The Centre of Independent Studies has released a new policy paper, Respect and Division: How Australians View Religion, which found “religious tolerance is vital for a well-functioning pluralistic, secular democracy”.
The paper is based on a YouGov/Galaxy survey of more than 1000 Australians, with a significant majority (78%) of Australians agreed with the statement, ‘respecting religious traditions and beliefs should be an important part of a multicultural society.’
This was the majority position of respondents, across both the religious and non-religious categories.
Of concern to Christian schools, 64 per cent of respondents did not support any organisations being allowed to refuse employment on religious grounds.
This was the majority position of respondents regardless of religious affiliation, with the strongest support coming from the categories of ‘Other Religion’ (77%) and ‘No Religion’ (73%).
Authors Monica Wilkie and Robert Forsyth said that “[r]efusing to employ someone on the basis of their religion runs counter to the egalitarian ethos shared by many Australians. Also, respondents are possibly imagining an individual being refused employment, rather than thinking about the question in terms of a religious organisation being able to maintain their character.”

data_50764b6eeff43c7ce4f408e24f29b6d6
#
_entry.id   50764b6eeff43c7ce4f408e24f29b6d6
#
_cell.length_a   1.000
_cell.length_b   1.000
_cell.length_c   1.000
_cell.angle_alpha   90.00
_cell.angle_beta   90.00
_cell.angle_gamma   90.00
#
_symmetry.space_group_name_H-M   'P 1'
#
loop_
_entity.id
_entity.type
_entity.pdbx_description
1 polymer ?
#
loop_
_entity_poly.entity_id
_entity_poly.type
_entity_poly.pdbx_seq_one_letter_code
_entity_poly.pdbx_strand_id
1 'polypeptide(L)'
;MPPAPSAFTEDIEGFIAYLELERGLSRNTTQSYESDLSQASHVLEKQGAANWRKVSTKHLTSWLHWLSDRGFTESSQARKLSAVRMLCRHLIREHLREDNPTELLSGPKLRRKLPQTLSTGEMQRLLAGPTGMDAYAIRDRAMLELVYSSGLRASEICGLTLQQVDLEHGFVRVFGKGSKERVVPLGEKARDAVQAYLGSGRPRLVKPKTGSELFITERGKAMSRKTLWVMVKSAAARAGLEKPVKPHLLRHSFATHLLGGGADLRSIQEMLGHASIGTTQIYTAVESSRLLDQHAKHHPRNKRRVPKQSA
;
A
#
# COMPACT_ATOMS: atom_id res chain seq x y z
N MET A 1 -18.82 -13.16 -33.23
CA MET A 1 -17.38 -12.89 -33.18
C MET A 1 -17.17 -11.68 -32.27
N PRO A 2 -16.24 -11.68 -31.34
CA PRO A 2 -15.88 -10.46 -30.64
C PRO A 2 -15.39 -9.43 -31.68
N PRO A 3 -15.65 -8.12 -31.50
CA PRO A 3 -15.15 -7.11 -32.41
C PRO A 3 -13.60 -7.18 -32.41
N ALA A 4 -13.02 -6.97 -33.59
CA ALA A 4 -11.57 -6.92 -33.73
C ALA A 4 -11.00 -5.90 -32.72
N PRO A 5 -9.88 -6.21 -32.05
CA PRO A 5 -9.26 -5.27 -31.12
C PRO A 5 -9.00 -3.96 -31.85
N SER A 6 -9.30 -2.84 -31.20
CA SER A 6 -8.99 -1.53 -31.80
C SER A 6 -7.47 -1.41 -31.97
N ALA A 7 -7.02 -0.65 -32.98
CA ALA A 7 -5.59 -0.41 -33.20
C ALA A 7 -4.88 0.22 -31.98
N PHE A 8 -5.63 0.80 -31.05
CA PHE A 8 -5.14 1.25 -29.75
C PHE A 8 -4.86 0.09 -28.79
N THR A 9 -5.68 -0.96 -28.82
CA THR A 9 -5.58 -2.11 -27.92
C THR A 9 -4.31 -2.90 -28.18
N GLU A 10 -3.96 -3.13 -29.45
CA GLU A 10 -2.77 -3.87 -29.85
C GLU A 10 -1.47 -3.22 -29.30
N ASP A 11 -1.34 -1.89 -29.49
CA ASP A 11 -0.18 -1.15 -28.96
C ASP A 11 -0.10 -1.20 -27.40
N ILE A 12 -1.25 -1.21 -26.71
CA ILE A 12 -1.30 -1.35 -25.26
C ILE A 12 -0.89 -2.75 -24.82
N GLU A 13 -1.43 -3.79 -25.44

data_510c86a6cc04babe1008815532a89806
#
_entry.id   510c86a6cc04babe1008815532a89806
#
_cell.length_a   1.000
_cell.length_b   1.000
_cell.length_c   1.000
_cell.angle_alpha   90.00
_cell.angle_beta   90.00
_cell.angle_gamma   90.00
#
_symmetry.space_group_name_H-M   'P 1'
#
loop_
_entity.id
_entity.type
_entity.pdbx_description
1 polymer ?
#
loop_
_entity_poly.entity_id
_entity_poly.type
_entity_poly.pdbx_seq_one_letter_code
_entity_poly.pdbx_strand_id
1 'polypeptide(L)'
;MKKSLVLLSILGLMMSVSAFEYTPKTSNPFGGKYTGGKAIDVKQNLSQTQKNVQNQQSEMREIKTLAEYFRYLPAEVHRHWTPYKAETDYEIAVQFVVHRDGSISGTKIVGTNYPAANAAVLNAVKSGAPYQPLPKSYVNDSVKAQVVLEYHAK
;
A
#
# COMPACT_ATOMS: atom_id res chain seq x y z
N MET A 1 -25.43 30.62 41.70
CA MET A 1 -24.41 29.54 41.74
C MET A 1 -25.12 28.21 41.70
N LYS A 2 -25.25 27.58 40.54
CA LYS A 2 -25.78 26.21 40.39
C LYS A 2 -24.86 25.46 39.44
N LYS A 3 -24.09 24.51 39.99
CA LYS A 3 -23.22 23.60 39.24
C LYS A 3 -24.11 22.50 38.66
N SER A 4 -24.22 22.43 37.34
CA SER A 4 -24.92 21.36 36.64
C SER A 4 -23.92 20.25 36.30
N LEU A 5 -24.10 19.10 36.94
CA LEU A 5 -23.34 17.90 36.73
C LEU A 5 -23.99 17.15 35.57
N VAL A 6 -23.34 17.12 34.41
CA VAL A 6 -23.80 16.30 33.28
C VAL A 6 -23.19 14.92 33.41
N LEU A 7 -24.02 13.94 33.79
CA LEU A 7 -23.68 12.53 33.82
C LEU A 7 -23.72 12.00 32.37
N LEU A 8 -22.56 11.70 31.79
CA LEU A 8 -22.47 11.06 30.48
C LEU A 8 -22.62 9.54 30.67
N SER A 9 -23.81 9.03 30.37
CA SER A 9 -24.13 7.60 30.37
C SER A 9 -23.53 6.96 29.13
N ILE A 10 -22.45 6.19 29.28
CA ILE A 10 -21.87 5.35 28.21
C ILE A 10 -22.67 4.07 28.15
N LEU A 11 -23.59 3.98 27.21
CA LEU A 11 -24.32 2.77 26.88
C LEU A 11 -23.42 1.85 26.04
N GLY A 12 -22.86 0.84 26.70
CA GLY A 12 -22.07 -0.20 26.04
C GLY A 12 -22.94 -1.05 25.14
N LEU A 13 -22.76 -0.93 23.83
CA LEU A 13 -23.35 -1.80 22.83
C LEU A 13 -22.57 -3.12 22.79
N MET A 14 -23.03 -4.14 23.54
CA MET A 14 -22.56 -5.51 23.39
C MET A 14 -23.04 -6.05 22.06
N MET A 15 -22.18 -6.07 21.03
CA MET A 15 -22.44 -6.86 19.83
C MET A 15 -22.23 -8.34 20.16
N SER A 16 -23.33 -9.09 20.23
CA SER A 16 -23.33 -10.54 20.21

When the question was put slightly differently, “Do you support the right of a religious school to employ teachers and other staff who support the values and beliefs of the school, if those values and beliefs are clearly stated?”, the results are quite different as demonstrated in our national polling earlier in the year –
The CIS paper goes on to say “[u]nderstanding religion properly — as a unity of belief and action — goes a long way in mediating some tensions in the religious freedom debate”. As they point out, Article 18 of the Universal Declaration of Human Rights and Article 18 of the International Covenant on Civil and Political Rights recognise both the right to hold and manifest a belief.
It is vital that Christian schools, and Christians generally, continue to emphasise the importance of living out our faith. In our post Christian world this is poorly understood and seemingly not grasped by those without a faith.
The CIS Policy Paper can be downloaded from their website here.